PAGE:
A second generation of RT-PCR assay for detection of human immunodeficiency virus type 1 (HIV-1) infection
Aim A spesific and rapid diagnosis such as RT-PCR assay is the most needed to minimize transmission of HIV-1 infection. Therefore, in this study we developed the RT-PCR assay that was spesific against the gag gene of HIV-1.
Methods The developed RT-PCR assay was evaluated against 46 specimens that were obtained from voluntary counseling and testing for HIV (VCT) in Rumah Sakit Umum Pemerintah (RSUP) Sanglah, Bali. To get the sensitivity and specificity of RT-PCR assay, the results of assays were compared with the results of commercially serologic tests
that were commonly used in Indonesia.
Results The RT-PCR assay could detect 21 of 26 serologic test-positive specimens and showed 19 negative results of 20 serologic test-negative specimens. There was one specimen that was positive in RT-PCR but negative in serologic assay, which might depict a true yield at particular condition when the serologic assay was unable to detect. Five serologic positive-test specimens were negative by RT-PCR that was possibly caused by low detection level of the assay.
Conclusion The RT-PCR assay is potential to be used for the detection of HIV-1 infection with a sensitivity and specificity of 80.8% and 95.0% respectively. (Med J Indones 2010;19:154-7)
Brooks GF, Butel JS, Morse SA, editors. Jawetz, Melnick and Adelberg’s medical microbiology. 23rd ed. Boston: McGrawHill; 2004.
Fauci AS. HIV and AIDS: 20 years of science. Nat Med. 2003;9:839-43.
Harry DJ, Jennings MB, Yee J, Carlson JR. Antigen detection for human immunodefi ciency virus. Clin Microbiol Rev. 1989;2:241-9.
Murray PR, Rosenthal KS, Kobayashi GS, Pfaller MA. Medical microbiology. 4th ed. St. Louis: Mosby; 2002.
Cardoso AR, Goncalves C, Pascoalinho D, Gil C, Ferreira AF, Bartolo I, et al. Seronegative infection and AIDS caused by an A2 subsubtype HIV-1. AIDS. 2004;18:1071-4.
Simon F, Mauclere P, Roques P, Loussert-Ajaka I, Muller-Trutwin MC, Saragosti S, et al. Identifi cation of a new human immunodefi ciency virus type 1 distinct from group M and group O. Nat Med. 1998;4:1032-7.
Mylonakis E, Paliou M, Lally M, Flanigan TP, Rich JD. Laboratory testing for infection with the human immunodefi ciency virus: established and novel approaches. Am J Med. 2000;109:568-76.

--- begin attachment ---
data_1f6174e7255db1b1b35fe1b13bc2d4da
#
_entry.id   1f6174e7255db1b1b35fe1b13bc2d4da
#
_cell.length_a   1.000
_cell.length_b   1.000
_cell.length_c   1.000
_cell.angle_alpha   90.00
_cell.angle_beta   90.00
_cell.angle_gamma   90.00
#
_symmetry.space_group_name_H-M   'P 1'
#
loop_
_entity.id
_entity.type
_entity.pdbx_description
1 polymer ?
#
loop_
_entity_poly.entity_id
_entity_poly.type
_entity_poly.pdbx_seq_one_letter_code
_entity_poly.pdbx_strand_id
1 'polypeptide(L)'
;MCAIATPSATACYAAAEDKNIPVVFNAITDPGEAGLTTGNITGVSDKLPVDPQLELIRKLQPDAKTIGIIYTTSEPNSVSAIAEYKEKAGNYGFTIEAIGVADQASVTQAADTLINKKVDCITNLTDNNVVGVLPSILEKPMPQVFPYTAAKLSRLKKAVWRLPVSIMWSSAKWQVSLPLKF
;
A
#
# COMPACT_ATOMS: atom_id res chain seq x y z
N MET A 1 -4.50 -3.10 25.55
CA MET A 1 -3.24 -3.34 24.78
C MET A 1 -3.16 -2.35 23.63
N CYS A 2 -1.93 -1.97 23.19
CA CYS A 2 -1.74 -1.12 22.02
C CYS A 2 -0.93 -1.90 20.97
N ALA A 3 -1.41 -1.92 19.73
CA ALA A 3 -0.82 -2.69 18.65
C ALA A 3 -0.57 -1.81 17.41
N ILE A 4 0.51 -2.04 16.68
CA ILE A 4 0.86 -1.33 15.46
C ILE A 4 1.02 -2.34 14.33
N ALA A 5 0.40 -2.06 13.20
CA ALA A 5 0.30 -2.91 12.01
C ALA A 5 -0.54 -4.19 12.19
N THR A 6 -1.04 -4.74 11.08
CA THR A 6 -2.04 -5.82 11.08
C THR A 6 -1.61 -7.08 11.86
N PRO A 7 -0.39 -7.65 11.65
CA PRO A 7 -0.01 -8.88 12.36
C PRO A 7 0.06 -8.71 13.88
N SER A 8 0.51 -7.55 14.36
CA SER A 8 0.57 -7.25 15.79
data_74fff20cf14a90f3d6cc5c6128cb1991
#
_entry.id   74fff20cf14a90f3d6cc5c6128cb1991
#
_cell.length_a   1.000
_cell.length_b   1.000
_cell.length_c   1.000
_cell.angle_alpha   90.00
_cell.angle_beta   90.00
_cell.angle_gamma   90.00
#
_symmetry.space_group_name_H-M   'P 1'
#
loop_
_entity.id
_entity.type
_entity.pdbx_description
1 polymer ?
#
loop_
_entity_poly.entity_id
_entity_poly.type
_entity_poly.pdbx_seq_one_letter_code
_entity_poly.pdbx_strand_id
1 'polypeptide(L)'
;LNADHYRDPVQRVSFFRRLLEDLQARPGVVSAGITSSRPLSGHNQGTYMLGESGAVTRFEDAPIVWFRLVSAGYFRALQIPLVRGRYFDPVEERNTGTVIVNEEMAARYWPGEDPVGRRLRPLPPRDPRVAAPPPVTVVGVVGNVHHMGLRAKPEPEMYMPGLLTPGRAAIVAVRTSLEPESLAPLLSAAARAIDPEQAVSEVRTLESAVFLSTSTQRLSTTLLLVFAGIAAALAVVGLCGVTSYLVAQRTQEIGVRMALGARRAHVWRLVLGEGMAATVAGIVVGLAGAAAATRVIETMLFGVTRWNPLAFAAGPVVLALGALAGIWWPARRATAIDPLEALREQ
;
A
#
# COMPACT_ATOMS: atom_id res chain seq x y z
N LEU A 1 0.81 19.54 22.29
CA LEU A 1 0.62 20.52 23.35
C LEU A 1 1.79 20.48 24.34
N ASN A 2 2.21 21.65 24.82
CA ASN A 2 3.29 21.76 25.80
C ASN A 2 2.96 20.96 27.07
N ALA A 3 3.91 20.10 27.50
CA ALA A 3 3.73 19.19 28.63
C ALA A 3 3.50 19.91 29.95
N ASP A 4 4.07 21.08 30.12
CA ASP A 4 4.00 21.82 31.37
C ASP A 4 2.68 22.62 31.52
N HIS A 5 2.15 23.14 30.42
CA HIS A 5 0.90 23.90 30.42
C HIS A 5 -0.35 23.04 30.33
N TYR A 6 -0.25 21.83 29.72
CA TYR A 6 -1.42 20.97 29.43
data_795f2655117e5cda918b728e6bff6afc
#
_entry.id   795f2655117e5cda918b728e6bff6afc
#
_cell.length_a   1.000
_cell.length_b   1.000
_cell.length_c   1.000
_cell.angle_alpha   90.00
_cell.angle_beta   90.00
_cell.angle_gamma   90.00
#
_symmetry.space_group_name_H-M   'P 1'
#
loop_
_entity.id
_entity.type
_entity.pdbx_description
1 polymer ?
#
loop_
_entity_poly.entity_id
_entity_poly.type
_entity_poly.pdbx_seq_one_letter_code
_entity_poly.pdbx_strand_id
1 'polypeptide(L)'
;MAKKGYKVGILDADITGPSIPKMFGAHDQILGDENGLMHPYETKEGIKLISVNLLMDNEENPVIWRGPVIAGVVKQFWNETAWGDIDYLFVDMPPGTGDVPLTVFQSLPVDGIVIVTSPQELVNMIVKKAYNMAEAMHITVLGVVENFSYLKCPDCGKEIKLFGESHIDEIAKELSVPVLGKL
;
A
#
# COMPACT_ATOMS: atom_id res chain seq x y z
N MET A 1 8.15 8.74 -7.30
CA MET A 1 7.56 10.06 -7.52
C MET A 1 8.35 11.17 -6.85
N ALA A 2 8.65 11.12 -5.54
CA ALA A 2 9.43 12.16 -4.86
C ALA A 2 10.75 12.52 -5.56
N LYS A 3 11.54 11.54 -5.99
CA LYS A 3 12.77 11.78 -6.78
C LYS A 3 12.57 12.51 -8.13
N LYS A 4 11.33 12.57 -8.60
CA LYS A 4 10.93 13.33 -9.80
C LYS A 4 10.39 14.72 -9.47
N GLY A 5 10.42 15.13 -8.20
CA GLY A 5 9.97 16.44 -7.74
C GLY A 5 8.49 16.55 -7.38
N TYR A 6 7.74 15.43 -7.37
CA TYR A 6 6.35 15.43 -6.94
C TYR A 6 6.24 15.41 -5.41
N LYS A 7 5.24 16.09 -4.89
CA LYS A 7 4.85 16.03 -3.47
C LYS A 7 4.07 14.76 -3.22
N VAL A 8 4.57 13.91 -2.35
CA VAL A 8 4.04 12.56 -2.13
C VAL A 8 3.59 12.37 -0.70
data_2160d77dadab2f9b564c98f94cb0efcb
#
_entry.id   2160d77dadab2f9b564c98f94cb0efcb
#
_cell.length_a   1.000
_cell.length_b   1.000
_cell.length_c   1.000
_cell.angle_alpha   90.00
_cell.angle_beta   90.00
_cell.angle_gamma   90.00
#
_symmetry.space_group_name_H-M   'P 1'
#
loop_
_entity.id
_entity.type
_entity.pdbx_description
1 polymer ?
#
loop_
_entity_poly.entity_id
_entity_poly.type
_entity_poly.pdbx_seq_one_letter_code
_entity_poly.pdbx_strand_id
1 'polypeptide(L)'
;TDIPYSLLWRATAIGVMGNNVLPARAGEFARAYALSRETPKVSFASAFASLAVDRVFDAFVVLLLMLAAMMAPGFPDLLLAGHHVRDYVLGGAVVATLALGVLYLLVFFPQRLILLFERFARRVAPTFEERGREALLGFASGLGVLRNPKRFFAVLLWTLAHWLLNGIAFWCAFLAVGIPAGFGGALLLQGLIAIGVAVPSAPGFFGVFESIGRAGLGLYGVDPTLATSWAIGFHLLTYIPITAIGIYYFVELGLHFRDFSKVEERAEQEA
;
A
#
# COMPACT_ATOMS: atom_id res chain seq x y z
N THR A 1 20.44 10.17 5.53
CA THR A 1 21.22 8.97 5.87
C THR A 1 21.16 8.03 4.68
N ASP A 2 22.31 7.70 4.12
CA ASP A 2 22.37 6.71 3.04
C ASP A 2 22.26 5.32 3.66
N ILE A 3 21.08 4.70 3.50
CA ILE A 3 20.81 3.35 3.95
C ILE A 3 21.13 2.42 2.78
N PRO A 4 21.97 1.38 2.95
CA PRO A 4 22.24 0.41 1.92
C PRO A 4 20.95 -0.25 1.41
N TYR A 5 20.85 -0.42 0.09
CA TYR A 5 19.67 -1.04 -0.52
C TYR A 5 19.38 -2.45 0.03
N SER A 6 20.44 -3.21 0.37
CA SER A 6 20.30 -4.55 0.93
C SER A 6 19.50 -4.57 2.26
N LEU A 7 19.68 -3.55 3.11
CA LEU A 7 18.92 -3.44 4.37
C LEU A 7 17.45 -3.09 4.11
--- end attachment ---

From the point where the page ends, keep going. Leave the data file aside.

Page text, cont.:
Reimer L, Mottice S, Schable C, Sullivan P, Nakashima A, Rayfi eld M, et al. Absence of detectable antibody in a patient infected with human immunodefi ciency virus. Clin Infect Dis. 1997;25:98-100.
Fonseca MO, Pang L, de Avila Sdo L, Arruk VG, Tozetto-Mendoza TR, Ferreira AW, et al. Cross-reactivity of anti-Plasmodium falciparum antibodies and HIV tests. Trans R Soc Trop Med Hyg. 2000;94:171-2.
Courouce AM, Barin F, Maniez M, Janot C, Noel L, Elghouzzi MH. Effectiveness of assays for antibodies to HIV and p24 antigen to detect very recent HIV infections in blood donors. The Retrovirus Study Group of the French Society of Blood Transfusion. AIDS. 1992;6:1548-50.
Yasmon A, Fatmawati NND, Ibrahim F, Parwati KT, Bela B. In-house RT-PCR assay for detection of human immunodefi ciency virus type 1 (HIV-1) infection. Makara Seri Kesehatan. 2009;13: 92-4.
Zacharias NM, Athanassaki ID, Sangi-Haghpeykar H, Gardner MO. High false-positive rate of human immunodefi ciency virus rapid serum screening in a predominantly hispanic prenatal population. J Perinatol. 2004;24:743-7.
Mylonakis E, Paliou M, Greenbough TC, Flaningan TP, Letvin NL, Rich JD. Report of a false-positive HIV test result and the potential use of additional tests in establishing HIV serostatus. Arch Intern Med. 2000;160:2386-8.
Liu Z, Hou J. Hepatitis B virus (HBV) and hepatitis C virus (HCV) dual infection. Int J Med Sci. 2006;3:57-62.
Jain MK, Joshi R, Attar N, Keiser P, Lee W. Comparison of Triple Infection with HIV/HBV/HCV to HIV/HCV and HIV/HBV. Southwestern Medical Centre; 2007. Available from: http://retroconference.org/2007/PDFs/933.pdf. (Accessed on 6th Dec. 2007)
Copyright (c) 2010 Andi Yasmon, Ni N.D. Fatmawati, Fera Ibrahim, Budiman Bela
This work is licensed under a Creative Commons Attribution-NonCommercial 4.0 International License.
Authors who publish with Medical Journal of Indonesia agree to the following terms:
- Authors retain copyright and grant Medical Journal of Indonesia right of first publication with the work simultaneously licensed under a Creative Commons Attribution-NonCommercial License that allows others to remix, adapt, build upon the work non-commercially with an acknowledgment of the work’s authorship and initial publication in Medical Journal of Indonesia.
- Authors are permitted to copy and redistribute the journal's published version of the work non-commercially (e.g., post it to an institutional repository or publish it in a book), with an acknowledgment of its initial publication in Medical Journal of Indonesia.